Thursday, May 14, 2020

A Life Lesson from Poor Countries

I always like to extract life lessons from seemingly unrelated ideas. This time I want to discuss an interesting article titled Why Poor Countries Are Poor. The article, which talks about the reasons some countries are poor, takes Cameroon as an example:

The average Cameroonian is eight times poorer than the average citizen of the world and almost 50 times poorer than the typical American. And Cameroon is getting poorer.

To grasp the situation better, look at the infrastructure there:
Douala, a city of 2 million people, has no real roads… Piles of rubble and vast holes mark unfinished construction or demolition work. Along the middle is a strip of potholes that 20 years ago was a road… As our car slowly bumped and lurched through the crowds, I tried to make sense of it all by asking Sam, the driver, about the country. “Sam, how long was it since the roads were last fixed?” “The roads, they have not been fixed for 19 years.”
19 years? How could that happen? Remember, Douala is a major city. Didn’t the people complain about it?

The Main Reason Poor Countries Are Poor
Economists have theories about what make a country poor:
Economists used to think wealth came from a combination of man-made resources (roads, factories, telephone systems), human resources (hard work and education), and technological resources (technical know-how, or simply high-tech machinery).

But the author argues that the picture is incomplete. There is an important part missing. The missing part explains why a poor country couldn’t build those necessary resources in the first place. Here it is:

Government banditry, widespread waste, and oppressive regulations are all elements in that missing piece of the puzzle… During the last 10 years or so, economists working on development issues have converged on the mantra that “institutions matter.”

Having bad institutions is the main reason poor countries are poor. How do you know whether or not a country has bad institutions? There’s a clear characteristic:
…self-interested and ambitious people are in positions of power, great and small, all over the world. In many places, they are restrained by the law, the press, and democratic opposition. Cameroon’s tragedy is that there is nothing to hold self-interest in check.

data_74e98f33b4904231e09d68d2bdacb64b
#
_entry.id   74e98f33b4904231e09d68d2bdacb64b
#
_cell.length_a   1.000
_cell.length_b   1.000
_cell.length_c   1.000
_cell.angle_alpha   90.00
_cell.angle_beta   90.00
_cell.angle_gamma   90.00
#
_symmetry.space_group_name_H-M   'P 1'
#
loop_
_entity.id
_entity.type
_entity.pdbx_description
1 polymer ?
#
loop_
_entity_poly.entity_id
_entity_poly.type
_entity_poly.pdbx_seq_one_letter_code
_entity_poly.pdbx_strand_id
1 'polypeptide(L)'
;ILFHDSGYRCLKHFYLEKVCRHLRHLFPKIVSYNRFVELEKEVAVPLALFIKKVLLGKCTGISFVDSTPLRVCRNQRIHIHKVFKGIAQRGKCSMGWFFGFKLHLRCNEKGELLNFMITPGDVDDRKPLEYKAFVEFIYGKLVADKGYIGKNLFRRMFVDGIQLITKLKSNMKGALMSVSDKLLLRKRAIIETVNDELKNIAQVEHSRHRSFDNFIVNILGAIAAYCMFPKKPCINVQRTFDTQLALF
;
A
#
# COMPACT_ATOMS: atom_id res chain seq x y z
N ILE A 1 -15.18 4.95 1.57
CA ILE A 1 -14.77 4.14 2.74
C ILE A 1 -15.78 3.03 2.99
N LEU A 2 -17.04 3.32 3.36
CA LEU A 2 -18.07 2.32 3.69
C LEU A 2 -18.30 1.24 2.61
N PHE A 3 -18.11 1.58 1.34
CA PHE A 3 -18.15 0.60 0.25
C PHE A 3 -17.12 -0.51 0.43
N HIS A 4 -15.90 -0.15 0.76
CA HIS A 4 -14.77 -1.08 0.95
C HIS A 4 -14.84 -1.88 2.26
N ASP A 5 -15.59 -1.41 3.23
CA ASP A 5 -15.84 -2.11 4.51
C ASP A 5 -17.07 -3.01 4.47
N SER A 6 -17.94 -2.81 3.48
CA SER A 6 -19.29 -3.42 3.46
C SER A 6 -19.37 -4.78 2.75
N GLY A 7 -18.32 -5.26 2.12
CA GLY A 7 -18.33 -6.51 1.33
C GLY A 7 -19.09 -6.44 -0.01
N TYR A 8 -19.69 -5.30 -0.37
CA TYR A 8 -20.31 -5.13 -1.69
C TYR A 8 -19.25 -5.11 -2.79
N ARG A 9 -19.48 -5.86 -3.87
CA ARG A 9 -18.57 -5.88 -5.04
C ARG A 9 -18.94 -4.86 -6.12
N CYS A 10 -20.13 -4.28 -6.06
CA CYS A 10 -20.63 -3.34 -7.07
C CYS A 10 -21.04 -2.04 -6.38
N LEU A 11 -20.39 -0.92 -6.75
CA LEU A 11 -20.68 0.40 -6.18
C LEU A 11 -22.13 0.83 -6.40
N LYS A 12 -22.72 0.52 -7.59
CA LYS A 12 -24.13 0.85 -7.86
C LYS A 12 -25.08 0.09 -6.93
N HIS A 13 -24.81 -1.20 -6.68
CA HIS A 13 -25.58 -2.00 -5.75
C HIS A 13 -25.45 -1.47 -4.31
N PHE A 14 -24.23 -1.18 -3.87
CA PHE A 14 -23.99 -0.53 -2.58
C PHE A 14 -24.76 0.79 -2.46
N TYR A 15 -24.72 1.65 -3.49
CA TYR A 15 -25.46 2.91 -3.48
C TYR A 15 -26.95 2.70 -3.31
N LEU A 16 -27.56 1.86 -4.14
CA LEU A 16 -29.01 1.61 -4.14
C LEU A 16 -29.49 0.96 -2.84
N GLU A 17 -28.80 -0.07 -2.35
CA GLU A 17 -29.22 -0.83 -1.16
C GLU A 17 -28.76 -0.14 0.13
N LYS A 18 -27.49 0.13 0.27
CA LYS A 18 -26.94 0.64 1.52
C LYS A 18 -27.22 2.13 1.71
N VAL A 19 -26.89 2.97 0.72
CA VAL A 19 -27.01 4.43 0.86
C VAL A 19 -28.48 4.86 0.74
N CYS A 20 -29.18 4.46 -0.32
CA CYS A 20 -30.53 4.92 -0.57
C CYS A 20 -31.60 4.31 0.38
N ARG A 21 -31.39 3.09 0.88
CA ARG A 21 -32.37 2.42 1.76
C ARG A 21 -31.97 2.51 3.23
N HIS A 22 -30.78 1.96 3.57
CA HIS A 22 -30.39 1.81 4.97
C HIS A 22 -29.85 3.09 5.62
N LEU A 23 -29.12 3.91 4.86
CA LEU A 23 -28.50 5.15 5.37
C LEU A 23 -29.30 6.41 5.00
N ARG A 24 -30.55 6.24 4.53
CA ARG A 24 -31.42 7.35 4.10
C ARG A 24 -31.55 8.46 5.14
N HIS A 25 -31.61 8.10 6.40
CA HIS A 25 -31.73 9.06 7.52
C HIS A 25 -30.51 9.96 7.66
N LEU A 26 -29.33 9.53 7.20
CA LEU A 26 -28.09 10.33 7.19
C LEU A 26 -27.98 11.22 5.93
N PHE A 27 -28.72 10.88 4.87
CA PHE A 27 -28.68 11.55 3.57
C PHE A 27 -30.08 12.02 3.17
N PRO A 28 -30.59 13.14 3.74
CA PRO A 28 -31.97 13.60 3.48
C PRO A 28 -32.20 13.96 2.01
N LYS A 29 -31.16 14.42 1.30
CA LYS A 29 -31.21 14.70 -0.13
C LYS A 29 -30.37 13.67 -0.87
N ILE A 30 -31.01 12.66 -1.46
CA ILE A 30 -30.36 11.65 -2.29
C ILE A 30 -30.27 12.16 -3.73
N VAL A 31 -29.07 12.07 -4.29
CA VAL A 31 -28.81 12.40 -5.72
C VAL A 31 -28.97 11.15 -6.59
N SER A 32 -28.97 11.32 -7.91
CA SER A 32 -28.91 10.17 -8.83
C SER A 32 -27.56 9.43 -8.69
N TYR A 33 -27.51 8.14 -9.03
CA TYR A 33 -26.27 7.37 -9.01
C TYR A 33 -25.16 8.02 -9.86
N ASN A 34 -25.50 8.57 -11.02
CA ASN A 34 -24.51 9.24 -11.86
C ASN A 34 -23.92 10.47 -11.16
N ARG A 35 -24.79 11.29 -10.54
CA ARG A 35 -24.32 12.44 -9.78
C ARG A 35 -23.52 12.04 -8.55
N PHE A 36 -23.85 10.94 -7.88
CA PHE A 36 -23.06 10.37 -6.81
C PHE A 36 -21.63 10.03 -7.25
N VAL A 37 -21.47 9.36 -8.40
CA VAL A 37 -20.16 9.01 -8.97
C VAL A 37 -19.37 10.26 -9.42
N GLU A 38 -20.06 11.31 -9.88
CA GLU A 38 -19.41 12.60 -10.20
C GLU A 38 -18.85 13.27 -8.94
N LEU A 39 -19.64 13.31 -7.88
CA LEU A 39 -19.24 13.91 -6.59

That’s it. There’s nothing to hold self-interest in check. As a result, everyone just looks for ways to benefit himself without ever thinking about what the consequences might be for other people or future generations. There’s no mechanism to restrain short-sighted behavior.

A Life Lesson for Individuals
I know that an individual is much less complex than a country, but I do see a parallel here. To succeed, especially in this era of globalization, you need to have good resources. Having good infrastructure, knowledge and technology is tremendously helpful. But, above all, what you need to be successful is good “institutions.” It’s good “institutions” that enable you to use your resources effectively and even build them in the first place. Without them, your self-interest will rule:
1. You will only do things that give you short-term benefits.
2. You won’t do the painful things necessary for long-term good.
3. You might cheat to get something for yourself at the expense of other people’s interest.

Good “institutions” help you prevent this short-sighted behavior.
The question is: what constitute good “institutions” at individual level? What are the things that hold self-interest in check? The answer, in my opinion, is your values and self-discipline. These are the foundation upon which you can build many other things necessary for success. They help you develop your potential and use your resources in the best possible way.

Let’s look closer at both of them:
1. Self-discipline. Self-discipline pushes you to do things that are painful in the short-term but good for you and other people in the long-term. Self-discipline makes you do the deliberate practice necessary to master a skill. Self-discipline makes you do your work even if you don’t feel like to.

2. Values. Your values fuel your self-discipline. They ensure that you have the internal motivation to do the right things rather than external motivation (like fear of punishment). They ensure that you can stay disciplined in the long run. Furthermore, they keep you from doing things that are harmful to other people or future generations.

Though they are different, the core of what makes a country successful is also what makes you successful. You need something that holds short-sighted behavior in check. You need something that makes you do painful things today for the sake of long-term good. You need to have strong values and self-discipline.
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